FabFilter Pro-C 2 Compressor – The Gear Gods Review

Hey there internet! Today I will be reviewing the Fabfilter Pro-C 2. What is C2? It’s Fabfilter’s newest version of their popular Pro-C compressor line. Now, I still consider Pro-C among the best compressors on the market even today, so I was very curious to find they had made a new and improved version.


I will start off by listing some of the new things Pro-C2 has over the old version and what I thought of them in my time using them. For those of you who have never heard of Fabfilter’s Pro-C series before, I will have a more general review of the compressor at the end of the review.

So probably the biggest new feature is the addition of 5 new compressor styles to the 3 that were present in the previous version. These new styles are Vocal, Punch, Pumping, Bus, and Mastering. I used all of these styles in my last few mixes and found them all to generally react the way you would expect by their names. The “Vocal” style was nice and smooth with its compression and didn’t make “essing” more apparent like most compressors tend to do. The “Punch” style I found great on drums. It’s very good at bringing the transients down without adding any unwanted clickiness to the drum tracks. Pro-C2’s Auto Gain worked quite well at making sure the balance was just right, seemingly taking in to account other things going on in the compressor other than the actual level.

The “Pumping” style I generally don’t use much when I mix. There is a lot of reasons for this, but one of the main reasons is that I just don’t like actual sound of something pumping in a mix unless I’m working on something like EDM. I did check it out though and it is probably the most useable pumping I have gotten from a compressor to date.

The biggest factor with Punch and Pumping styles to consider is making use of Pro-C2’s side chain EQ. This might actually be my personal favorite feature on Pro-C2. Being able to side chain and EQ the signal being processed by the compressor is ingenious and I’m surprised it’s not a lot more common. I have seen compressors have roll offs before but not straight up EQ’ing and man, does it make a difference in a mix. For example, I compressed the overheads of my drum track. I wanted to bring out the cymbals a lot more but didn’t want to affect the other lower parts of the drums. Using side chain EQing I was able to control what frequencies got effected by the compressor and how much. You can kind of think of it as a form of multi-band compression. And of course, you can do this with any of the compressor styles. I found it useful in many different aspects like mastering and bus compression.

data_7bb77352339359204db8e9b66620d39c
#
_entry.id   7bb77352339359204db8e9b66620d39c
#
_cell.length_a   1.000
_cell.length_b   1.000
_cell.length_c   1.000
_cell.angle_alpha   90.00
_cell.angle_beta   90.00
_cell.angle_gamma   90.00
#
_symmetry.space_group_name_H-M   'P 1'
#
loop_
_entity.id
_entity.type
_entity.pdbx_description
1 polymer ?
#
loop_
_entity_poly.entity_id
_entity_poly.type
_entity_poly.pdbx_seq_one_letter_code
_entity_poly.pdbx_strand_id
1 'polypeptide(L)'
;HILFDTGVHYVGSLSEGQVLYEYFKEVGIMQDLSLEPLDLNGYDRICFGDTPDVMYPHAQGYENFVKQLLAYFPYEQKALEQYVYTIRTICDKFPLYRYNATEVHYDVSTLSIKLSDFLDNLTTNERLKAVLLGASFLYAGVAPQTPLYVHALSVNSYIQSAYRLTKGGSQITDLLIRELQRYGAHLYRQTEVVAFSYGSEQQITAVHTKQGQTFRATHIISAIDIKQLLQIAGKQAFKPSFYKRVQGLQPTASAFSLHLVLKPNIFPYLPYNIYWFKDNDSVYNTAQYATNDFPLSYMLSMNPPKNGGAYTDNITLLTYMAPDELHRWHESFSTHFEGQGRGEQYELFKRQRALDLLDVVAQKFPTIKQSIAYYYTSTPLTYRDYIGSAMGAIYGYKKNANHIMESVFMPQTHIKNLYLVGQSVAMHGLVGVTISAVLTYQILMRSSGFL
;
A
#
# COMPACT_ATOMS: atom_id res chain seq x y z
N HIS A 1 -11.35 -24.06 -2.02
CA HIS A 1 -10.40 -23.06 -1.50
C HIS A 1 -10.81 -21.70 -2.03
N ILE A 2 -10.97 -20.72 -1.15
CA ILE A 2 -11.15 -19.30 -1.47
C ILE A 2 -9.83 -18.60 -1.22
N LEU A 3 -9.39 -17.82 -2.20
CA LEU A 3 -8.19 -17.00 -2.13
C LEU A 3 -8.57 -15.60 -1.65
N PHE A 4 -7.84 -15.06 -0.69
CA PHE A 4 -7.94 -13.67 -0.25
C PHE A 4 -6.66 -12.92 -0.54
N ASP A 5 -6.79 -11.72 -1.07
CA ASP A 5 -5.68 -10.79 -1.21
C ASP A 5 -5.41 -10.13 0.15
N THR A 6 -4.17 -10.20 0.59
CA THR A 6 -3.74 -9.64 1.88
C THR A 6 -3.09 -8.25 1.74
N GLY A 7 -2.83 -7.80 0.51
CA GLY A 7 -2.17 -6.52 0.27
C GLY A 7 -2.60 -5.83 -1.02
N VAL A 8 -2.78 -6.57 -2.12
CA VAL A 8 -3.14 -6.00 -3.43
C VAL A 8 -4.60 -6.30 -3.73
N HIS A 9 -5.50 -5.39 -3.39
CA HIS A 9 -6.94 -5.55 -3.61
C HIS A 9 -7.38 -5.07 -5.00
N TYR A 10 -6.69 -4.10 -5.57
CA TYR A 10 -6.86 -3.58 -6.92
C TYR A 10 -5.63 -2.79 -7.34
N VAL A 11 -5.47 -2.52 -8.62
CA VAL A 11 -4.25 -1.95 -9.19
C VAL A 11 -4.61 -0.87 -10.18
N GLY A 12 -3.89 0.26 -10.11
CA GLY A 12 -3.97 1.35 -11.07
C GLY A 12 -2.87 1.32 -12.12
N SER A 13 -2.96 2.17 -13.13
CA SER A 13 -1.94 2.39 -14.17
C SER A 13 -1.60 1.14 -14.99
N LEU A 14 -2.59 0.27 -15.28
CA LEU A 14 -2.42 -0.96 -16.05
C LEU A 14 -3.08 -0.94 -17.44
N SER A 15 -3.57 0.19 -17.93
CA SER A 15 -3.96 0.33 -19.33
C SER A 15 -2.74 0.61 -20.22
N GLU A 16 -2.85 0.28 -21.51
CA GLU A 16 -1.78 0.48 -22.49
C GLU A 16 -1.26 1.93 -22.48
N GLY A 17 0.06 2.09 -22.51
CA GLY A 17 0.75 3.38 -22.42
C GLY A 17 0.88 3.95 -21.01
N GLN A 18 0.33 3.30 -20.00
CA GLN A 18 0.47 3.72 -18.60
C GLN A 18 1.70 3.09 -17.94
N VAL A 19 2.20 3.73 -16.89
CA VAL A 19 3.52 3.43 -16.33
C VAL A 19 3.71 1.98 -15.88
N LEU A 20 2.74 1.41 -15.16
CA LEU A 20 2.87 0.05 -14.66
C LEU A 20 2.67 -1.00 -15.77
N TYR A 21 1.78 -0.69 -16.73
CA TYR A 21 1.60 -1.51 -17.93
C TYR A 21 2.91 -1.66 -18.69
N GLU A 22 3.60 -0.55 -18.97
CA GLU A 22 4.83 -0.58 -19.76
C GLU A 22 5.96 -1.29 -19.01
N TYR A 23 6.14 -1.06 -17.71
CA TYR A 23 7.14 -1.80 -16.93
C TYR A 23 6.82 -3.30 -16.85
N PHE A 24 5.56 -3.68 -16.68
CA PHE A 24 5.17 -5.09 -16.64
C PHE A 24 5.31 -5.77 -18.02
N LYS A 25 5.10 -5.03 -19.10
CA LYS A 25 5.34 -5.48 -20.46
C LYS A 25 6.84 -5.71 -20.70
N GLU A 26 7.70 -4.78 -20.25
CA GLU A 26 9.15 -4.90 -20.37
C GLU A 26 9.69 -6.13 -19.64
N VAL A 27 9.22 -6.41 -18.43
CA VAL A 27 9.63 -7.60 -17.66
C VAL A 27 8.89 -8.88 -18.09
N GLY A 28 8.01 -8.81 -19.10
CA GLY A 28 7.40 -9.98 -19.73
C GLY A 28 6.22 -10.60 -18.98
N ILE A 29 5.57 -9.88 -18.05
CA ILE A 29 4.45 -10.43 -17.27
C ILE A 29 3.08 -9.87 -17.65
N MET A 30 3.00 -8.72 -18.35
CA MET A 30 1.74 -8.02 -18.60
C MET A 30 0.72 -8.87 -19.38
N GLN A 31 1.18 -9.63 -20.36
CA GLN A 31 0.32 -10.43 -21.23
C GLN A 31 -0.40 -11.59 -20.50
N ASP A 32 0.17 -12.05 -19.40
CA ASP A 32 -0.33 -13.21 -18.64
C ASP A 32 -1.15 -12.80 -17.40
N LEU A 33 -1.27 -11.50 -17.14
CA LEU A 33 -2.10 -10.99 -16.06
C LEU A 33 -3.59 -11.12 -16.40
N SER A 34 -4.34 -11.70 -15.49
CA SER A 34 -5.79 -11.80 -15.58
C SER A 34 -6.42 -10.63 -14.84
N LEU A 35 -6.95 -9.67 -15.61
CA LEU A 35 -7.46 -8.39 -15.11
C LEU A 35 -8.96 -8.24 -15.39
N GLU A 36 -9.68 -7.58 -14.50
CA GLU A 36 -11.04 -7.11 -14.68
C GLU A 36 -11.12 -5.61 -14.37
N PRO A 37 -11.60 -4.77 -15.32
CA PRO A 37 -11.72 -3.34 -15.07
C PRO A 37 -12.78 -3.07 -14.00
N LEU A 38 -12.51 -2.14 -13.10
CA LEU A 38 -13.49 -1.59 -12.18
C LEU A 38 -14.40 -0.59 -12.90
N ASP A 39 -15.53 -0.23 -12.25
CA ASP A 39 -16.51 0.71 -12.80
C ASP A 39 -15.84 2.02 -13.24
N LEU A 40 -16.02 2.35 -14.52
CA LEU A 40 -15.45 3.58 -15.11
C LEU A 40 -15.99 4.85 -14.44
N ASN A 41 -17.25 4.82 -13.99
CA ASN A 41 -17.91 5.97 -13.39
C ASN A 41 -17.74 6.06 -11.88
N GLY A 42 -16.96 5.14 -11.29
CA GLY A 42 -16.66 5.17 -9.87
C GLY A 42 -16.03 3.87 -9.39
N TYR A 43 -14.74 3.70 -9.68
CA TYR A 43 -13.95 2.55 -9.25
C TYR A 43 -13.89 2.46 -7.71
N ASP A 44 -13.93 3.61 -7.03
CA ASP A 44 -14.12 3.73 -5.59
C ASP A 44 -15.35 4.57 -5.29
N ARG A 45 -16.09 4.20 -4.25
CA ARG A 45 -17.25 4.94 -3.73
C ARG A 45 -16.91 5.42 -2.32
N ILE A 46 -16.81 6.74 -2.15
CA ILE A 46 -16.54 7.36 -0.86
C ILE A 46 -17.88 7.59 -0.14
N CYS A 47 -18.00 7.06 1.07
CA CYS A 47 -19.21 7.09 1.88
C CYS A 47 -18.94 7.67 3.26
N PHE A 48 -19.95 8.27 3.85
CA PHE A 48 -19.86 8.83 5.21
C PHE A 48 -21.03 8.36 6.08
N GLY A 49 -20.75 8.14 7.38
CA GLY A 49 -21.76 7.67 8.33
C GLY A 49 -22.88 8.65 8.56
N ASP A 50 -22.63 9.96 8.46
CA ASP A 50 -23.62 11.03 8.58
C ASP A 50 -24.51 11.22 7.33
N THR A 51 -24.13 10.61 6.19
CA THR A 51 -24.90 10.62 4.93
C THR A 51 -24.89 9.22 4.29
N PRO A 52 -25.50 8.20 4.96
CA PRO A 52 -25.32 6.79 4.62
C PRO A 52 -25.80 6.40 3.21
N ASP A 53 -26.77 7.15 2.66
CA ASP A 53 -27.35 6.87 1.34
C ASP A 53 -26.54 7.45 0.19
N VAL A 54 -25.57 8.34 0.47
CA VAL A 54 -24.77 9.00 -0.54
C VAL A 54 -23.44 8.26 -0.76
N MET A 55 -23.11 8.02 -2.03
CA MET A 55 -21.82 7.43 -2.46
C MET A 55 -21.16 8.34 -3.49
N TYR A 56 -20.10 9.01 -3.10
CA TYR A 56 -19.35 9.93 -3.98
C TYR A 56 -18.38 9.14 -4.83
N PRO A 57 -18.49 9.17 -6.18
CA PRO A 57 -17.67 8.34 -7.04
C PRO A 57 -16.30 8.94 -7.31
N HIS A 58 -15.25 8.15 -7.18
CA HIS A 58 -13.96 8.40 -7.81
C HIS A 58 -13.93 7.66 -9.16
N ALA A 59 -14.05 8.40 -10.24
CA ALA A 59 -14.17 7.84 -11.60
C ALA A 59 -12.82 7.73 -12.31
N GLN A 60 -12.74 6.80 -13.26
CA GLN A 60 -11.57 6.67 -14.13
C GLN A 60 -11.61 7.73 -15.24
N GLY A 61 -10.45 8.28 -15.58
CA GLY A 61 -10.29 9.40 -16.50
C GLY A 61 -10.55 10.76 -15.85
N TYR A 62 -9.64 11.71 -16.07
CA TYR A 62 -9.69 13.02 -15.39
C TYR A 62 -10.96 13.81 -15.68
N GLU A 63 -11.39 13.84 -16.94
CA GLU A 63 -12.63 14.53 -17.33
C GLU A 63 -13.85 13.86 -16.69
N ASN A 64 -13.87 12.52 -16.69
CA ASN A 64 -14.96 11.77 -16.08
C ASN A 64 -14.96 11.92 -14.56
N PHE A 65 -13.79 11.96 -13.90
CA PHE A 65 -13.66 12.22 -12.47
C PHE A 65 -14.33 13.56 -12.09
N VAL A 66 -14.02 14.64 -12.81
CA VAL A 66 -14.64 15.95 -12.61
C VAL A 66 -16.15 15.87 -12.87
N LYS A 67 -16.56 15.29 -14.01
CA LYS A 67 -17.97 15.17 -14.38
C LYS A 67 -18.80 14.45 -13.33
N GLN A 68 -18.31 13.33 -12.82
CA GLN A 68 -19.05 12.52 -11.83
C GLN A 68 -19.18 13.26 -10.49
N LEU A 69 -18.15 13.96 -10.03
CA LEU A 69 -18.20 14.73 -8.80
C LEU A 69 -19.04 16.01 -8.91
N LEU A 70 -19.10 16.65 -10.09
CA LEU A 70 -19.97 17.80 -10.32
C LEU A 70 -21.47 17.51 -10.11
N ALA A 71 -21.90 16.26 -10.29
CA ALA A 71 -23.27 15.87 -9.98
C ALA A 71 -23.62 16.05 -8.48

The last 2 styles are Bus and Mastering, and they are pretty much what you would expect. The Mastering style is great for gluing a mix together and the Bus style is great at dealing with different tracks being fed into it. Bus was another place I found side chain EQing really handy.

The update includes many improvements to features found on the old version, such as retina resolution interface, x4 oversampling, wet/dry settings, range, and hold settings to name a few.

But, what do I think of it overall as a compressor? At the end of the day it depends on what you are looking for in a compressor. In a time where people seem to be clamoring over plugins that model vintage gear, Fabfilter’s Pro-C2 stands on the other end of the spectrum. Instead of trying to create faithful digital representations of vintage compressors, they decided to innovate. To try and make something vintage compressors or even modern day compressors can only dream of doing. To top it all off, Fabfilter consistently have the best user interfaces across their entire line of plugins. No plugin looks better and is as easy to understand like Fabfilter plugins are. That is one hell of a feat considering how much depth a plugin like Pro-C2 has.

Ok, this review has gone long enough. Should you get it?

If you are more into classic style compressors and vintage sounds, Pro-C2 has styles that mimic vintage compressors but its really not what you should be using something like this for. It’s not gonna saturate the way an 1176 does when you run it too hot or have the little bit of warmness a Fairchild might add to the sound. If these are important features to you, then maybe look elsewhere.

If the features of Pro-C2 that I mentioned above sound like things you would really love and appreciate in a compressor then it my very well be the one for you. It’s a compressor that can pretty much do it all, and be among the best in the process.

Written by

Alex Nasla is a keyboardist, producer and mixing engineer. He keeps busy making audio plugins for Rosen Digital, is audio director at multimedia company Toxic Creativity and is involved in 3 different musical endeavors. 

Latest comment
  • Hi, I think the way you describe the sidechain input is incorrect. It does NOT alter which frequencies get compressed—it alters which frequencies *trigger* the compression. The compression itself is single-band, affecting the entire frequency spectrum equally. You would use their Pro-DS or Pro-MB for such functionality.

    Sidechain input on a compressor like this is used so that the compressor will not trigger with low sub frequencies, for instance.

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